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Nightmares and Night Terrors- Everything You Need to Know






Nightmares and Night Terrors are two terms that get mixed up quite a bit in my realm of work. In this blog post, I am going to tell you how they are different, how you can prevent them, and action items for you to take should your child experience them.


If your child wakes up screaming in the middle of the night, you might think they have experienced a night terror. Most of the time this is not the case. Night terrors, unlike nightmares are actually very uncommon, only about 3% of children experience them. Night terrors occur during the deepest state of non-REM sleep, which means your child will have no recollection of having a night terror. When you run into their room to attend to them, they will be unresponsive to comfort since they will still be in a deep sleep. Typically, they will go back to a restful sleep a few minutes after the night terror. They are most common from ages 3-4 but can occur all the way up to age 12. Night terrors are very uncomfortable and troubling to parents, but you can take some comfort in the fact that your child does not remember any of it happening. Night terrors are actually genetic, ask your partner or family members if they were prone to sleepwalking, sleep talking, or night terrors. Unfortunately, there is not much you can do as a parent to “handle” night terrors. Night terrors are triggered by overtiredness, so be proactive in preventing them by making sure your child is getting adequate sleep each night.


Now, let’s talk about nightmares. If your child wakes up screaming or crying and they do respond to your comforting actions, they have experienced a nightmare. Nightmares occur when the brain is sorting through the new experiences of the day. They typically happen several hours after bedtime or in the early morning hours. Your child can start to have nightmares as early as 18 months old, but they are typically more common in children aged 2.5 and up. If your child has a nightmare in the middle of the night, immediately go to them and comfort them. Reassure them that they just had a bad dream and are safe at home. You can hug them, kiss them, turn a night on and discuss what just happened. Say something like “You just had a nightmare, I know that can feel very scary. It’s ok to be scared. But it was just a bad dream, you are safe at home. Now, it’s time to go back to bed. I love you.” The next morning, you can discuss what they had a nightmare about. Have them draw a picture of it or journal about it, and while doing this, you can keep reminding them that nightmares are not real. Reducing screen time before bedtime, shifting bedtime earlier by 15- 30 minutes, and monitoring what your child watches are great ways to try and prevent your child from having nightmares.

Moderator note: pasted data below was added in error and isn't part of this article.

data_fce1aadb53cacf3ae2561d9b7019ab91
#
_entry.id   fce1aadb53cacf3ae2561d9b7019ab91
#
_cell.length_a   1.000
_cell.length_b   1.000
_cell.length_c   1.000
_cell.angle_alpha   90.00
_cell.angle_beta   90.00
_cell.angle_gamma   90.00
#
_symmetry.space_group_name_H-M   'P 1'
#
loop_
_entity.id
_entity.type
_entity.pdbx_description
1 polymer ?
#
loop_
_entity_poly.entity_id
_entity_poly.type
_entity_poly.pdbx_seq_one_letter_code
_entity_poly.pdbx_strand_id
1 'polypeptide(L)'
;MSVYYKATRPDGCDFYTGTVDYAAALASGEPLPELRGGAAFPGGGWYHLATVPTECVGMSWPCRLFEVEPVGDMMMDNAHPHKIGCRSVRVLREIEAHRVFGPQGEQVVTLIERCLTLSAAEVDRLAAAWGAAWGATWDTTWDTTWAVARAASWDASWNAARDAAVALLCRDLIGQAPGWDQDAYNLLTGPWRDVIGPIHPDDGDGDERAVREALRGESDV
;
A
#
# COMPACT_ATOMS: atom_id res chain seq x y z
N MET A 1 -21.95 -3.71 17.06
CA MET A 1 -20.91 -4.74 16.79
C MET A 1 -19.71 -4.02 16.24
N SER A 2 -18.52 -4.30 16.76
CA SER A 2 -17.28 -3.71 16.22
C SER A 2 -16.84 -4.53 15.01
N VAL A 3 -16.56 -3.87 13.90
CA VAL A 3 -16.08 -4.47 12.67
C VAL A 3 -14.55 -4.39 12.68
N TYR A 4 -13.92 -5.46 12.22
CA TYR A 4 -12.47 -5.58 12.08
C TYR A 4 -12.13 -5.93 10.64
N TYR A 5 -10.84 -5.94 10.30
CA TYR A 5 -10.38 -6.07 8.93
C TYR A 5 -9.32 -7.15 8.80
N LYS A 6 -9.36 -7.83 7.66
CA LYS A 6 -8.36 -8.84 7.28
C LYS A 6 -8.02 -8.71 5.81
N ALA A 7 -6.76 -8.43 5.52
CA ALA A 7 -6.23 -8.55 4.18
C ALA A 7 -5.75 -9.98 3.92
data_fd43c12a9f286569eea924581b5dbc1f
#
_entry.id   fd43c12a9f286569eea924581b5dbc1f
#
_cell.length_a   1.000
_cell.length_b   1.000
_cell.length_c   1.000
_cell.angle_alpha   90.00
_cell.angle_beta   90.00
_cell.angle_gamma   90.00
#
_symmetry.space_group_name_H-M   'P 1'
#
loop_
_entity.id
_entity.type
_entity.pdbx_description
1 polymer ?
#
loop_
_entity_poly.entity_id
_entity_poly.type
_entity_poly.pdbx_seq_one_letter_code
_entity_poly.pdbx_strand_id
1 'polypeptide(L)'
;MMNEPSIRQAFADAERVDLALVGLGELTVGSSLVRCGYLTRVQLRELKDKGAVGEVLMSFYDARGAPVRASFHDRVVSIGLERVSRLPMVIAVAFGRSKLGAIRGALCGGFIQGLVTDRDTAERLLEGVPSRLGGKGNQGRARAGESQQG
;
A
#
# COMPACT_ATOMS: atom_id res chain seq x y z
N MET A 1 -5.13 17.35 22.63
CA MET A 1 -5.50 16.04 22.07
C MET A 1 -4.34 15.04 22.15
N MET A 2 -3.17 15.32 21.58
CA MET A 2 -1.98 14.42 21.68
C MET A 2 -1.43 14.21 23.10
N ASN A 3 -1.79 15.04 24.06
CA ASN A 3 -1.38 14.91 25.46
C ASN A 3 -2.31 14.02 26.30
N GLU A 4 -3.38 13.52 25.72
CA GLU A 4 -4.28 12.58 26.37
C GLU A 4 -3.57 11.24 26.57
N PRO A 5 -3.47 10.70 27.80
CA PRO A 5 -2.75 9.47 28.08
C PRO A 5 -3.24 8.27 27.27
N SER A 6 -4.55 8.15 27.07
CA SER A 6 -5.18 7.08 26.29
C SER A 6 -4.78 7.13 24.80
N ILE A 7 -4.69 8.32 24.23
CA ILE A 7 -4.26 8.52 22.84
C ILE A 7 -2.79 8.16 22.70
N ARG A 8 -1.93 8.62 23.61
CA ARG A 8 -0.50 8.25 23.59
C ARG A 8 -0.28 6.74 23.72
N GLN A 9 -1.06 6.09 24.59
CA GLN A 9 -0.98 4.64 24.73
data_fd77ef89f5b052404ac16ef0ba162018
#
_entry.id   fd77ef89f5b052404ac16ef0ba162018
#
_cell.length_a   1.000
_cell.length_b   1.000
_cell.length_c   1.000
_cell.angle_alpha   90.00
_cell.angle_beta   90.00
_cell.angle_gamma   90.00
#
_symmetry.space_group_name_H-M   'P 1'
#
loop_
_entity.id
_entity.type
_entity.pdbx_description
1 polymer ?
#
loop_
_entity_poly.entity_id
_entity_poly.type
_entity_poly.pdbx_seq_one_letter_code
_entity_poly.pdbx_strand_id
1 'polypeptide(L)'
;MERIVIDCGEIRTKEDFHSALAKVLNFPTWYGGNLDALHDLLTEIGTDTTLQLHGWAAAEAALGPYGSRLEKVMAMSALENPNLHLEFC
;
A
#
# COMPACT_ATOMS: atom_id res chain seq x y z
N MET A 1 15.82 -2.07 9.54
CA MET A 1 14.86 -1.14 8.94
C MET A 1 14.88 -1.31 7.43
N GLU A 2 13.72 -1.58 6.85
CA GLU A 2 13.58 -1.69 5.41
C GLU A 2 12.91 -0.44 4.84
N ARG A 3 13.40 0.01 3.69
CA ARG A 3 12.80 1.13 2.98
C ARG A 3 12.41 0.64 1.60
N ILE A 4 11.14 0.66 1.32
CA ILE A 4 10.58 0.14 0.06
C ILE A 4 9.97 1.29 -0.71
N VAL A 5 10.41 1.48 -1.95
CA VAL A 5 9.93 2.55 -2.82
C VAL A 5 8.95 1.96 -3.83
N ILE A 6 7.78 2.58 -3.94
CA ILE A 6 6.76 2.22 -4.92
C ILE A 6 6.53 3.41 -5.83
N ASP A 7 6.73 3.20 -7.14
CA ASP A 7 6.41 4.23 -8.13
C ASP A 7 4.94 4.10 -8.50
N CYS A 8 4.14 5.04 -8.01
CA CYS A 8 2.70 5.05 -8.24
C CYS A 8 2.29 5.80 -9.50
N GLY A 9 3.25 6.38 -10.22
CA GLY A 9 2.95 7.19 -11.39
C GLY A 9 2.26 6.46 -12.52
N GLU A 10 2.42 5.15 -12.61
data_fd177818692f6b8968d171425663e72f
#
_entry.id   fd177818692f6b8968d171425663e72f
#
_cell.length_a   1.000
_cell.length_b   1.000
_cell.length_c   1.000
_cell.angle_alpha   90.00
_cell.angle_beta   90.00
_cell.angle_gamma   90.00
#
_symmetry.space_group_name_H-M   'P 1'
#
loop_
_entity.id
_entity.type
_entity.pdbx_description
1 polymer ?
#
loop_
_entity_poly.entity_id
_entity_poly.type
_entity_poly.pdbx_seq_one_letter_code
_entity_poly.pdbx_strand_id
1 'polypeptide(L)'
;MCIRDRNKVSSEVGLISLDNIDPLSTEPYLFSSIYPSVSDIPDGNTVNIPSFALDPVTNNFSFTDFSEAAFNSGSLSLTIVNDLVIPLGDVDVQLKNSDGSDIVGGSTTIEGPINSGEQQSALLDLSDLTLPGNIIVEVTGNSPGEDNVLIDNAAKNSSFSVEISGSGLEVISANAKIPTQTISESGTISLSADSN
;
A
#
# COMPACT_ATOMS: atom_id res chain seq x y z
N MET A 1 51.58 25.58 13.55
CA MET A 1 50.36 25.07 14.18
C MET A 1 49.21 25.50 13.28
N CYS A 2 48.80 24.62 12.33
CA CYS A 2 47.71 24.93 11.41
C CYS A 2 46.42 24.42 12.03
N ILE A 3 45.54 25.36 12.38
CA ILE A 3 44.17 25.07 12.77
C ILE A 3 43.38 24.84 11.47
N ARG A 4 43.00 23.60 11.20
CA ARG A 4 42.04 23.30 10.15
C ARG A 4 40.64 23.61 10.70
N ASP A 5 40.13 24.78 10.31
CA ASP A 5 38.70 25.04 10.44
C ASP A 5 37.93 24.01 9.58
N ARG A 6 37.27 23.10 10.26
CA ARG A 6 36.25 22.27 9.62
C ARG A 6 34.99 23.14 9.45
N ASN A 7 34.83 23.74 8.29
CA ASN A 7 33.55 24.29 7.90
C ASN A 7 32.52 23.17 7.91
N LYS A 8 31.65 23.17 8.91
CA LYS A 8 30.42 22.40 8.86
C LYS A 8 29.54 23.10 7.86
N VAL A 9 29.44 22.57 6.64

At some point in your child’s development, there is a good chance your child will experience nightmares or night terrors. I hope this blog post educated you on how to identify which one you are dealing with as well as helped you understand how to prevent them and handle them when they do happen.






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